The purpose of this study was to analyse MR imaging features and lesion patterns as defined by compromised vascular territories, correlating them to different clinical syndromes and aetiological aspects.

In a 19.8-year period, clinical records and magnetic resonance imaging (MRI) features of 55 consecutive patients suffering from spinal cord ischemia were evaluated.

Aetiologies of infarcts were arteriosclerosis of the aorta and vertebral arteries (23.6%), aortic surgery or interventional aneurysm repair (11%) and aortic and vertebral artery dissection (11%), and in 23.6%, aetiology remained unclear. Infarcts occurred in 38.2% at the cervical and thoracic level, respectively, and 49% of patients suffered from centromedullar syndrome caused by anterior spinal artery ischemia. MRI disclosed hyperintense pencil-like lesion pattern on T2WI in 98.2%, cord swelling in 40%, enhancement on post-contrast T1WI in 42.9% and always hyperintense signal on diffusion-weighted imaging (DWI) when acquired.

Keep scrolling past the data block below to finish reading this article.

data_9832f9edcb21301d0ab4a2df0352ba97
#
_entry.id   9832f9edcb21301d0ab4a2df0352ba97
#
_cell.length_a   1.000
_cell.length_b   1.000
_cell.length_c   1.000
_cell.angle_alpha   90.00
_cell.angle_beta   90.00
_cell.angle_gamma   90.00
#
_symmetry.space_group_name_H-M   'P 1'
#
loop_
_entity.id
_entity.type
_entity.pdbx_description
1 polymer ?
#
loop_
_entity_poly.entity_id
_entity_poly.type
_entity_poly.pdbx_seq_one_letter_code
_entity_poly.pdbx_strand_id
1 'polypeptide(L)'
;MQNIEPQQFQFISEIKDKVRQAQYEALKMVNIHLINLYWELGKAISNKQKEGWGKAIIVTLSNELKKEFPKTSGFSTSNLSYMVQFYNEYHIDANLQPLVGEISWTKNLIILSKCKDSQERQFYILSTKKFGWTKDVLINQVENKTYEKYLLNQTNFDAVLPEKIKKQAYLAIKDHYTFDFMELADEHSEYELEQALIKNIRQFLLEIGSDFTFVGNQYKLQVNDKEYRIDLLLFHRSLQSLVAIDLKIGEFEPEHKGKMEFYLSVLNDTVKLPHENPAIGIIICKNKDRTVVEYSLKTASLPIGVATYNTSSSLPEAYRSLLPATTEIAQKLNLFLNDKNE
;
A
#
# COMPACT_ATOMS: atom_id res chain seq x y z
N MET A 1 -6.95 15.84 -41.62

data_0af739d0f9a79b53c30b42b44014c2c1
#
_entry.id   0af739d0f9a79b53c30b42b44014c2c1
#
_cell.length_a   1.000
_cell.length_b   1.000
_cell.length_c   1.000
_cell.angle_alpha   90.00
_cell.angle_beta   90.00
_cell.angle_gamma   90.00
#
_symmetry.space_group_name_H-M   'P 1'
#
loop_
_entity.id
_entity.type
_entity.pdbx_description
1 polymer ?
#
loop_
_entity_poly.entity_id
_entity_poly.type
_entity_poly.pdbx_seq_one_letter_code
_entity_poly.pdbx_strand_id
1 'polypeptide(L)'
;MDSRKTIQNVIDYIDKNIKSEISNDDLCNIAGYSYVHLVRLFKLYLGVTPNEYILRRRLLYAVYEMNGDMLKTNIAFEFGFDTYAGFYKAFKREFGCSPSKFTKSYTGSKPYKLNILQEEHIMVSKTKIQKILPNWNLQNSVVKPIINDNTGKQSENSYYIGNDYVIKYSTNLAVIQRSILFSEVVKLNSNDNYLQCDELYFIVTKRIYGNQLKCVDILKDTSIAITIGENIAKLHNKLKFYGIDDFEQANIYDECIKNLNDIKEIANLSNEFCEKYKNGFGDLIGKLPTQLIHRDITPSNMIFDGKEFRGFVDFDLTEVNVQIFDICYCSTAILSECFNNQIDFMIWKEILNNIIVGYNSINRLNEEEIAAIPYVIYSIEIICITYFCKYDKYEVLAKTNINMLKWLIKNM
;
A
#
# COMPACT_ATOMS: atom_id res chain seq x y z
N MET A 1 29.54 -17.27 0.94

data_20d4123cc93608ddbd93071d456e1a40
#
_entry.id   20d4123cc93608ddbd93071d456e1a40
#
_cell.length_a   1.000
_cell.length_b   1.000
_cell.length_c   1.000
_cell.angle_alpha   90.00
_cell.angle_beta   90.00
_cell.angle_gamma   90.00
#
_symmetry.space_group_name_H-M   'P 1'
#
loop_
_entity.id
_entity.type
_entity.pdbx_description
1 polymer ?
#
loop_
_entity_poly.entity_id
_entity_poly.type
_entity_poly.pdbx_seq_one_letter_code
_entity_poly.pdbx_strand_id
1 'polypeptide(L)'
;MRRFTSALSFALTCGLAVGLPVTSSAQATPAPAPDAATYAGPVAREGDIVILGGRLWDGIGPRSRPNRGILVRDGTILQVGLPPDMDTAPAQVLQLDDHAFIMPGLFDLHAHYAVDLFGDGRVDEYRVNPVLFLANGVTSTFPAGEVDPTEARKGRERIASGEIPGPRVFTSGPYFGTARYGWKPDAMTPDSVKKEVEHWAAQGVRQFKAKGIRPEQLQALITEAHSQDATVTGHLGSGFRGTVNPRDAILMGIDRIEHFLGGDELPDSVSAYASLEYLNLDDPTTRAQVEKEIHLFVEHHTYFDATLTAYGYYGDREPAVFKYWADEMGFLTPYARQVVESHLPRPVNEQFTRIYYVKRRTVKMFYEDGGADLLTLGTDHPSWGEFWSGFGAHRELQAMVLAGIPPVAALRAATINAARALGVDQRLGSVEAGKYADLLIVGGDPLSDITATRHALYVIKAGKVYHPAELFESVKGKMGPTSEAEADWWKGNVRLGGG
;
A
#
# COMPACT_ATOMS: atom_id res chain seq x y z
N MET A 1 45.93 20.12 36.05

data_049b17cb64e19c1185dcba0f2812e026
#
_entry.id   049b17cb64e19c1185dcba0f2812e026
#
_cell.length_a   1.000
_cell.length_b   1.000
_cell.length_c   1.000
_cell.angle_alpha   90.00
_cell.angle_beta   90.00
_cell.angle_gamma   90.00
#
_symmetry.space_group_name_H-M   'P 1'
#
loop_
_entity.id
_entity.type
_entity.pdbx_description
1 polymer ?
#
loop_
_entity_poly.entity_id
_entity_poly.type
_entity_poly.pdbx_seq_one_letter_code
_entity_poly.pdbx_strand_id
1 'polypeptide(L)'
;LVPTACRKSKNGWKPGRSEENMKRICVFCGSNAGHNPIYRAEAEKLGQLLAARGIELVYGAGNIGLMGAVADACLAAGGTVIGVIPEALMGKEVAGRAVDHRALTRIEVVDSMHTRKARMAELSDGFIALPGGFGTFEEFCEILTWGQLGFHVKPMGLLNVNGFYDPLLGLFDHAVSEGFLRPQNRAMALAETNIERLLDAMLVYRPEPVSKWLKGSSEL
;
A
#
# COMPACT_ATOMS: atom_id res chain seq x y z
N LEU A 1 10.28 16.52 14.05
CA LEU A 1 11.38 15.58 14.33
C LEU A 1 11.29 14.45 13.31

The most common clinical feature in spinal cord ischemia is a centromedullar syndrome, and in contrast to anterior spinal artery ischemia, infarcts in the posterior spinal artery territory are rare. The exclusively cervical location of the spinal sulcal artery syndrome seems to be a likely consequence of anterior spinal artery duplication which is observed preferentially here.